Many ancient civilizations were literate but no one has been able to decipher them. Why is breaking into Etruscan, Harappan, etc such a challenge?
There are two stipulations when it comes to deciphering ancient script successfully:
1)enough material to work on and the script can be clearly read.
2)a clear link to another known language.
Today, there are some languages which make it hard to decipher even though they are readable. These undecipherable languages generally fall into three categories:
1)an unknown language using known script
2)a known language using unknown script
3)an unknown language using unknown script
It is important to know that many of the unknown, undeciphered scripts have been partially conquered, and linguists continue to work on the remainder. Some examples of partially deciphered scripts/languages include Etruscan, Indus/Harappan, the ancient Mayan scripts of Olmec, Zapotec and Isthmian, Proto-Elamite (the world's oldest undeciphered script), and Rongorongo.
Why some of these scripts present such a challenge:
The Etruscan script was written in an ancient form of Greek, but there is one difference: Etruscan letters point in the opposite direction and are written from right to left. Many attempts have been made to connect Etruscan to known Indo-European languages, but success has largely evaded linguists in this area. There are some 250 agreed upon words, but linguists will continue to come up short until more and better inscriptions are discovered.
2)Mayan(Olmec, Zapotec, Isthmian)
While the Olmecs were first thought to be illiterate, linguists have reversed this hypothesis after an inscribed stone block with 62 symbols was discovered by road builders. However, without any further discovery of other inscriptions, work on deciphering the discovered symbols have largely stalled. This also remains the challenge of the Isthmian script. As for the Zapotecan language group, the scripts are so diversely complex that it is nearly impossible for linguists to reconstruct.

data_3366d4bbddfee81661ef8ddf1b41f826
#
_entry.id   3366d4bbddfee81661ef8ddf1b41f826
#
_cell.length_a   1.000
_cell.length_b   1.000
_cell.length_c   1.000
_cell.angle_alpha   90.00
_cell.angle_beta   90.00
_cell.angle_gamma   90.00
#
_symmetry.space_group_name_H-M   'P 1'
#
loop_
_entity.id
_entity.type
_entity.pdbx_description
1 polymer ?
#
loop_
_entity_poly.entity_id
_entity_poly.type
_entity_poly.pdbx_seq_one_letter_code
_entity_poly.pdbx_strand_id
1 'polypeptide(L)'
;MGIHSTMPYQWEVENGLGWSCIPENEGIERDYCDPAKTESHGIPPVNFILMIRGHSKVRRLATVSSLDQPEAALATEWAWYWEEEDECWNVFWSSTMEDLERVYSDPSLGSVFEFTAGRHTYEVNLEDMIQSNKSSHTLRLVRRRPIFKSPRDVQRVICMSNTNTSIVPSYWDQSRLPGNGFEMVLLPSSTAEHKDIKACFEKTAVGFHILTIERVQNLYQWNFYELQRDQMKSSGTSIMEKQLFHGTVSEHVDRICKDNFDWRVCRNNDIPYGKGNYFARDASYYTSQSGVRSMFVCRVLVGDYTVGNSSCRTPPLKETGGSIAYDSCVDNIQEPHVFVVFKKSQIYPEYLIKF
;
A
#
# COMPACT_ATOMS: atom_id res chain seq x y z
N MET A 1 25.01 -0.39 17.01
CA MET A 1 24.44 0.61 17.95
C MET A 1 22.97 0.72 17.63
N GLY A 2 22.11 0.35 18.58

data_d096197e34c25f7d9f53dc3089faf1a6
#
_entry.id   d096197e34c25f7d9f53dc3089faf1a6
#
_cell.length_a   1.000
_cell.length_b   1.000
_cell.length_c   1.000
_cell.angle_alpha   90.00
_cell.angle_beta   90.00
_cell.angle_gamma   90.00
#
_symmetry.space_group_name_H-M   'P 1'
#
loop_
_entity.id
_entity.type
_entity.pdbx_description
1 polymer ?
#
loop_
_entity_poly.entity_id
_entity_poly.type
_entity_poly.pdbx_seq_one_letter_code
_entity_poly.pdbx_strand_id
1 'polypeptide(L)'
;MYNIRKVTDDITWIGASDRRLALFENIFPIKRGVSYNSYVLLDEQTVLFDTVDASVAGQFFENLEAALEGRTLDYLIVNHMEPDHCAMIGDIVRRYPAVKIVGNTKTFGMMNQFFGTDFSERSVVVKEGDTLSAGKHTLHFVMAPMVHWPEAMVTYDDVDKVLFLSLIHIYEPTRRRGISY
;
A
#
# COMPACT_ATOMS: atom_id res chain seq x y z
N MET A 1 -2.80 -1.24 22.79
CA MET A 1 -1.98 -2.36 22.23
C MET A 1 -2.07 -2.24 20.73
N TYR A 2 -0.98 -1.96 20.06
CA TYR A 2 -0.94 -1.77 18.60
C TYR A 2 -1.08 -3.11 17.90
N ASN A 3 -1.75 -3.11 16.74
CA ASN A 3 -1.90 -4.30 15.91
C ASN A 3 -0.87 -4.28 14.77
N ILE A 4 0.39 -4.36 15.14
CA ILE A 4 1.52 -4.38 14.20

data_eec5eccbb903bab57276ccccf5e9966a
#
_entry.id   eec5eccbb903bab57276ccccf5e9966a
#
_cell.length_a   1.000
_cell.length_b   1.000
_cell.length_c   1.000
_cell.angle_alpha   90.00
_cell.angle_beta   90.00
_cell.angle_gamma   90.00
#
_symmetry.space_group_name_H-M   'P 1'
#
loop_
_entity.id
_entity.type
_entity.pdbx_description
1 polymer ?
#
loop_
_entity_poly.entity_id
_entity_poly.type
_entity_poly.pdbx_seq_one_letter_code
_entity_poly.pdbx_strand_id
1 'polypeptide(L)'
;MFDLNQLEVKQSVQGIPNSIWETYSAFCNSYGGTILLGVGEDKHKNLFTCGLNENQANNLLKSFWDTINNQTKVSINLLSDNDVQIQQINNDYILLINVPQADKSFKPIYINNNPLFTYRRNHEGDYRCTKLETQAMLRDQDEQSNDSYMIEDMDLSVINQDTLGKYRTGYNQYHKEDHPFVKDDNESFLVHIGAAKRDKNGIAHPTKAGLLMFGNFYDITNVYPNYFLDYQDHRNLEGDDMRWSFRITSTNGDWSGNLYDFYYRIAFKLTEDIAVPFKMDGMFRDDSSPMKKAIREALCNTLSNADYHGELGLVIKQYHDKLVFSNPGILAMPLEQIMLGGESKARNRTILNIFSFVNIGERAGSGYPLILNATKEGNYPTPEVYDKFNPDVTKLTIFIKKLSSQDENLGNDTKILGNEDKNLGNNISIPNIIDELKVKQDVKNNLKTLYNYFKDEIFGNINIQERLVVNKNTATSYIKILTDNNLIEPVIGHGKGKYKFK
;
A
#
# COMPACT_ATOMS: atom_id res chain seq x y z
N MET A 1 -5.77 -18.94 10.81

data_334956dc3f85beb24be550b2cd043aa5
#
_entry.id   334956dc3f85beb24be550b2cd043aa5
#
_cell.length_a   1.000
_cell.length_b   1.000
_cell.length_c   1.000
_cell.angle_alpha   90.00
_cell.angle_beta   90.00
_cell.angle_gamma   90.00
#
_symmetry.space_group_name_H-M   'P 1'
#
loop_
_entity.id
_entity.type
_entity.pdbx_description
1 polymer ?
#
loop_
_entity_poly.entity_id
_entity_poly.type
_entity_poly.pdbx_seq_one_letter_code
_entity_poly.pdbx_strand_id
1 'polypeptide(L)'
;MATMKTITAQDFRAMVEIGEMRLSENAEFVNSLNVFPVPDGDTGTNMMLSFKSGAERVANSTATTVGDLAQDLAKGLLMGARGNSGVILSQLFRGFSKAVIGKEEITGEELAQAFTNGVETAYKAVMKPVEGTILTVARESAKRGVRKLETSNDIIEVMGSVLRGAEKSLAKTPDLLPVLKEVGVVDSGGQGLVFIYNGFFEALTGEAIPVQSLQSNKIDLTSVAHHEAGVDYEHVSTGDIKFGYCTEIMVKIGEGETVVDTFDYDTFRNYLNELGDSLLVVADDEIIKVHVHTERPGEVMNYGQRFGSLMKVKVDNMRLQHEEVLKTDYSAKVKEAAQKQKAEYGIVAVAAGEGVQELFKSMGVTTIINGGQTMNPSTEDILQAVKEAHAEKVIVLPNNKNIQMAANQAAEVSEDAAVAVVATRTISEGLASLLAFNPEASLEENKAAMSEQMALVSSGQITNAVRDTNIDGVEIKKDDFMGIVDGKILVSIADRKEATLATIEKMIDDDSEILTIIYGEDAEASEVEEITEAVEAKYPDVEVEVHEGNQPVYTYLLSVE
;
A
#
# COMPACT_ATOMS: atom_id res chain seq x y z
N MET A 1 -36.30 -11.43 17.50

This script is generally found on seals and tablets, but is difficult to decipher because of the lack of complete sentences available for deciphering. The main difficulty lies in the fact that there is no key like the Rosetta stone to connect the same text to other known languages. There is also controversy about the type of script Harappan represents, whether it is alphabetic, syllabic or mono-syllabic.
This script was used 150 years from around 3050 BC in Elam, an area which corresponds to Western Iran today. The interesting thing about Proto-Elamite is that it is preceded by two known scripts, one of them, Linear Elamite. Unfortunately, there is an 800 year gap between each of the three scripts and there are no linguistic bridges between Proto-Elamite and the other two scripts. The difficulty in fully deciphering Proto-Elamite arises from discrepancies between previous and current linguistic interpretations of both scripts: as a Western equivalent, consider that Chaucer or Shakespeare never existed to allow us to connect Anglo-Saxon to modern English. This would have been disastrous.
However, new developments made possible through technological advances have made it possible for Dr. Jacob Dahl, director of the Ancient World Research Cluster to make a breakthrough in deciphering this interesting script. The main difficulties he has faced thus far:
a)the script may have been corrupted; inconsistent patterns in the script have been noted and perhaps, more disturbingly, a lack of scholarly excellence may have contributed to this corruption as well.
b)there is no way of knowing how the words sounded, as Proto-Elamite is not a spoken, but a written language.
c)there are no known bi-lingual texts to explain strange symbols and dashes in the script.
d)although the Proto-Elamites borrowed their language from the Mesopotamians, they also took it upon themselves to invent extra, new symbols.
This Easter Island script is still undeciphered. When missionaries arrived on the island in the 1860's, they were met by Rapanui natives who told the missionaries that wise men with knowledge of the script had all been annihilated by the Peruvians. This presents another difficulty in the deciphering of unknown scripts: when esoteric knowledge is passed on through oral means, it is hard to recover what was once a vibrant language.